Sacred Flow Arts
SACRED FLOW ARTS: Balancing Body, Mind, and Spirit


Searching for Balance

“Mom, I want to go there.”

My seven-year-old daughter Annaliese pointed emphatically to the wall of windows for the hundredth time that week as we passed the just-opened dojo, our reflection zooming along beside us on the busy street. In my early 40’s at the time, I had been working (again) on letting go and allowing life to take me where I’m supposed to be, but the graphic of the kicking man made me a tad bit uncomfortable. What did I know about martial arts? Nothing. No, let me rephrase that. What I thought I knew about martial arts was that it was violent. And painful. And masculine. Not that I have anything against the opposite sex. As a matter of fact, most of my best friends over the years have been male. And, having grown up a strong, athletic female, it never occurred to me that I couldn’t do something because I was a girl, or that I couldn’t or shouldn’t play with and/or beat the boys when it came to sports. Over the years I’ve had my own self-perceived limitations, but being a woman was not one of them. However, I had spent the past twenty years consciously avoiding what I considered my own ego-driven masculine energies, and had instead chosen feminine expressions like yoga. Martial arts? Frankly, I wanted nothing to do with it.

So I decided to try some reverse psychology.

“Okay, if you will stop asking me, I will take you there.” Certainly my precocious, athletic daughter would quickly see that it was just boys trying to hurt each other and realize that this was not for her.

But it didn’t exactly work out that way.

From the moment we walked in, she, and I, knew she was here to stay. Talking to Sensei Tanner, my previously-held notions dissipated. His kindness and presence put me immediately at ease. And suddenly I was open to keeping an open mind about this. Annaliese started training that day.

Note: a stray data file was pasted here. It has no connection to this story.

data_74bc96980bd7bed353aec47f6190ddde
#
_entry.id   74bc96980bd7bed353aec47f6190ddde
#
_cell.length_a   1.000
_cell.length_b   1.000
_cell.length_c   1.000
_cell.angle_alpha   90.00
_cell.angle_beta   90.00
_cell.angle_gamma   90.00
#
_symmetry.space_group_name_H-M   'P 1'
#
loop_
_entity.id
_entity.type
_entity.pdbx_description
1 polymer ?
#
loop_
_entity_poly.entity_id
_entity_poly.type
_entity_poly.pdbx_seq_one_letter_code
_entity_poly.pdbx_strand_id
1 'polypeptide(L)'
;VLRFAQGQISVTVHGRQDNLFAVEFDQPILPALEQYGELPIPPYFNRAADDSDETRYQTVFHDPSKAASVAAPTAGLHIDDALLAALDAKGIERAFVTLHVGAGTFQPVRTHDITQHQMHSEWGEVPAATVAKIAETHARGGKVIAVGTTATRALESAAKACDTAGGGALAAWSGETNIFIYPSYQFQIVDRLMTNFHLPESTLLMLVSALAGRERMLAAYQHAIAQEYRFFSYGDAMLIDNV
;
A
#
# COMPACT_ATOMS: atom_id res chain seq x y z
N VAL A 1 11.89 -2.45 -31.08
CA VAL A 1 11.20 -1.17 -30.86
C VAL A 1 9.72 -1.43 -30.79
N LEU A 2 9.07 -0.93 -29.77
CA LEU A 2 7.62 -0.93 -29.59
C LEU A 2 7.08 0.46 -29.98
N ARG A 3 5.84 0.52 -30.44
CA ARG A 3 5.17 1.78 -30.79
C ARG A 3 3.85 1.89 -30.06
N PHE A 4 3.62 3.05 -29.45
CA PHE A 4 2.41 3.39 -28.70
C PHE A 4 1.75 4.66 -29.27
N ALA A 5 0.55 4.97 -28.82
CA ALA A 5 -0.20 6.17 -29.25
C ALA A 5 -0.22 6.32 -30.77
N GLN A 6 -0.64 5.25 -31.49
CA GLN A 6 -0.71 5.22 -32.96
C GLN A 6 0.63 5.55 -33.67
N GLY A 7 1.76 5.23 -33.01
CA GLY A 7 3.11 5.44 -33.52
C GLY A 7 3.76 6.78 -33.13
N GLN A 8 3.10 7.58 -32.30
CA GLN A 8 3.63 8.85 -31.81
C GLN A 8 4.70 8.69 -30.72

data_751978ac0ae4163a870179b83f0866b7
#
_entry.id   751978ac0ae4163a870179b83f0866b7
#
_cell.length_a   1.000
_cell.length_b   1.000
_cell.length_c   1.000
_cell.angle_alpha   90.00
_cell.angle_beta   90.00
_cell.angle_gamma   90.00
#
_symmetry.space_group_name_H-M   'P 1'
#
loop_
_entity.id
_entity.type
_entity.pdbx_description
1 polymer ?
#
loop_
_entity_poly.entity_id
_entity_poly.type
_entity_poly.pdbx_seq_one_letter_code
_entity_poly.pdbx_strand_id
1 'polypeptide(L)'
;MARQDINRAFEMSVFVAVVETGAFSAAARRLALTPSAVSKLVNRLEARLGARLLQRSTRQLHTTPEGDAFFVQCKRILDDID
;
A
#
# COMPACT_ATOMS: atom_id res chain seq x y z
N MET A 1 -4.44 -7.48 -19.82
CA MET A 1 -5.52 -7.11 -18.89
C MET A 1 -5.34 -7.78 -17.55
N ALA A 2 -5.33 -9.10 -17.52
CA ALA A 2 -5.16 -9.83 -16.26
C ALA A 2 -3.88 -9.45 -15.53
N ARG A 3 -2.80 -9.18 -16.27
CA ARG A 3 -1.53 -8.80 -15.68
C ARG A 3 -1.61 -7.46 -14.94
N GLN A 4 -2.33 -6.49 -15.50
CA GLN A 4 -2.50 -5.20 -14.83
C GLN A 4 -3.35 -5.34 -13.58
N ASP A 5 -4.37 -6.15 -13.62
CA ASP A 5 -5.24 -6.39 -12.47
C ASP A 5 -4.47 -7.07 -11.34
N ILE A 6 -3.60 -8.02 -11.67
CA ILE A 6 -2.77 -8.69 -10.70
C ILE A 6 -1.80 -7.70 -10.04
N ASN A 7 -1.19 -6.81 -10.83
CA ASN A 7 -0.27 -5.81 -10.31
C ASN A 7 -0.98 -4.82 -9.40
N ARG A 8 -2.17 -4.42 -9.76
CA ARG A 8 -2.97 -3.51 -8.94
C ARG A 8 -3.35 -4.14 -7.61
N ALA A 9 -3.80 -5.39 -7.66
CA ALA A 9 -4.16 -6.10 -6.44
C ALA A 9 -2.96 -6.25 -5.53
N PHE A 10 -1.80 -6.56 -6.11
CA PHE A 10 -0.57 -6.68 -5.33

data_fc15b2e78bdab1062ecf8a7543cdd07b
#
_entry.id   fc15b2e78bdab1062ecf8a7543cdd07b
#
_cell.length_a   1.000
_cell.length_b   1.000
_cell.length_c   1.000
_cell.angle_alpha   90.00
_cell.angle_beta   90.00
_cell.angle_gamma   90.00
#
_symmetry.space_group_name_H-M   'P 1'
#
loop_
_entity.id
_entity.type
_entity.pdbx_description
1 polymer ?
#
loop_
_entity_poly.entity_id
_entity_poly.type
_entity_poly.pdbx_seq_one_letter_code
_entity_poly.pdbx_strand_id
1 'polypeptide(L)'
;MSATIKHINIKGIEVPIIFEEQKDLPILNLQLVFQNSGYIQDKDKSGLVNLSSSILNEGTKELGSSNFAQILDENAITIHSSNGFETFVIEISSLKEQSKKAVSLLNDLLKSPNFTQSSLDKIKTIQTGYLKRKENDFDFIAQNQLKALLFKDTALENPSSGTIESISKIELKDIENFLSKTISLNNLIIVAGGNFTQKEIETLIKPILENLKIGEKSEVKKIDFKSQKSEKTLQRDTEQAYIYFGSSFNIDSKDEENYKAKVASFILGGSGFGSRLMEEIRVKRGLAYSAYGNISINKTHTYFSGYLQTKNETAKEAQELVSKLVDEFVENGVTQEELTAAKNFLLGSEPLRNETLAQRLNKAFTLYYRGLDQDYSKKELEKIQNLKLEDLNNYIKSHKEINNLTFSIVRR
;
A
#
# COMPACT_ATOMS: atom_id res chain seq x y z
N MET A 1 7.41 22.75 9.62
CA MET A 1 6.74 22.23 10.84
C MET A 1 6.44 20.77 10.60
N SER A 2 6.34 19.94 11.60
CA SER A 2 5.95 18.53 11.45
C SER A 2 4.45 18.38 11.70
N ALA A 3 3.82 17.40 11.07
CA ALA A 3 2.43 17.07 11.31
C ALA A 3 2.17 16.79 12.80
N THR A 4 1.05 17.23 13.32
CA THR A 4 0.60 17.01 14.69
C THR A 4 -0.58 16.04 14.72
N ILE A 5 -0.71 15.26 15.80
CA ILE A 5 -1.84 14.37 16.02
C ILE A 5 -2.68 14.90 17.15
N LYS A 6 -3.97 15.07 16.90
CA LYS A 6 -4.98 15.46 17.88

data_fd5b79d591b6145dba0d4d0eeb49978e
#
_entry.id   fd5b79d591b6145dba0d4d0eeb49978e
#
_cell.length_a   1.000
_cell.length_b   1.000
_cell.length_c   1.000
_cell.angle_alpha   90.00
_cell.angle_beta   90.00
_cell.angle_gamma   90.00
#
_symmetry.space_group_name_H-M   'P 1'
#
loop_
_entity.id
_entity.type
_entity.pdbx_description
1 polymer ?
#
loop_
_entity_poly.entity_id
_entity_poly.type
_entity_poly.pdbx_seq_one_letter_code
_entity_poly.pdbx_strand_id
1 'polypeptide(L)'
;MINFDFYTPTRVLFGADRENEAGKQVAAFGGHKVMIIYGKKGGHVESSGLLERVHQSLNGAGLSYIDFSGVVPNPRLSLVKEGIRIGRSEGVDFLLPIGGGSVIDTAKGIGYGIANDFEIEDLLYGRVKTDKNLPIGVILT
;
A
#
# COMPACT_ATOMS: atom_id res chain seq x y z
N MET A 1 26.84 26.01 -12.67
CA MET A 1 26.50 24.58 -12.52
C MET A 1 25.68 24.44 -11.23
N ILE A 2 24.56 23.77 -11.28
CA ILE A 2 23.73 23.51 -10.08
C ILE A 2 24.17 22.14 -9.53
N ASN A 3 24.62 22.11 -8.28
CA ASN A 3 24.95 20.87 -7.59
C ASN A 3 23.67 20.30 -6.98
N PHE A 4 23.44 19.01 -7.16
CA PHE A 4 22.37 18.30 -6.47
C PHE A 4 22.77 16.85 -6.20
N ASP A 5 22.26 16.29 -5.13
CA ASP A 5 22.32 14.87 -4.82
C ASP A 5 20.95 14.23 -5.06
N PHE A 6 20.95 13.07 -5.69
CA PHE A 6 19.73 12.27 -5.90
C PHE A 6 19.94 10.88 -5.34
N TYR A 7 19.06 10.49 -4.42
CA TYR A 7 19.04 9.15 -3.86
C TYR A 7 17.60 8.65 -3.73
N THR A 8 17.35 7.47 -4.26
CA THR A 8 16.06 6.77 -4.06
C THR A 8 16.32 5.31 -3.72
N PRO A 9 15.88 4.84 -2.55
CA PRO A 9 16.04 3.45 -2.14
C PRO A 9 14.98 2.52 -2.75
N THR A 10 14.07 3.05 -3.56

Six months later my five-year-old daughter Sophia also started Cuong Nhu. And for a year and a half I sat back and watched as my girls learned self-defense and grew stronger, more centered, and more confident, both at and away from the dojo.

And then we went to 2011 IATC in Atlanta.

Again, it was Annaliese who was set on going. By this time I had gotten more adept at trusting both my children when they were very insistent about things, so we piled into the car and me, my then-husband, and our 3-year-old son took our daughters to Training Camp. The first morning I took the girls to the gym, sat on the bleachers, and pulled out a book to read. But instead of opening my book, I began to look around. And the more I watched the hundreds of students, senseis, and masters, the more I saw. And everything changed.

You see, I had watched my girls in their classes and on their tests as they advanced, but I had never really seen them. Perhaps it was because they were children and just learning, but I think it was my preconceived ideas that were clouding my vision. So as I watched the masters and the senseis do their forms, it was like a veil was lifted, and I sat spellbound. I hadn’t seen the beauty in Cuong Nhu, the energy as it flowed up and around, swirling like paint. I hadn’t seen the poetry as hands moved like words. I saw the feminine aspect, not the impressive number of women training, but fluidity, receptiveness, and creativity. And when it all came together, the beautiful and balanced expression of both the masculine and feminine intertwined. Up until that point I had been so caught up in the martial that I hadn’t seen the art. And it took my breath away.

In my striving to be less ego-centered, I had forgotten one crucial aspect: balance. My training started when we got back from Atlanta.

The six and a half years I’ve been practicing Cuong Nhu has been life-changing. I’ve grown physically, emotionally, and spiritually. I’ve grown closer to my daughters through our shared experiences. And I’ve become part of a close-knit community that supports each other.

My goal in practicing Cuong Nhu has never been to reach a certain rank, though it is nice to advance and to know that what I’m doing is working. Nor is it to become stronger and more flexible, though both of these are certainly happening. My goal is to find the balance in myself of the feminine and masculine, the yin and yang, so that I can not only live a more balanced life, but also so that I can maybe one day express the intertwining for someone else, illustrate the beauty that comes when we live in harmony in ourselves. As a mother, I want this for my children, and as a woman, I want this for my planet. Lofty? Perhaps. But I’ve never been one to think small.

I guess you can say that I came to Cuong Nhu led by a child, and stayed for me. Exactly as it was meant to be. Now, if I could just remember to relax my shoulders and let go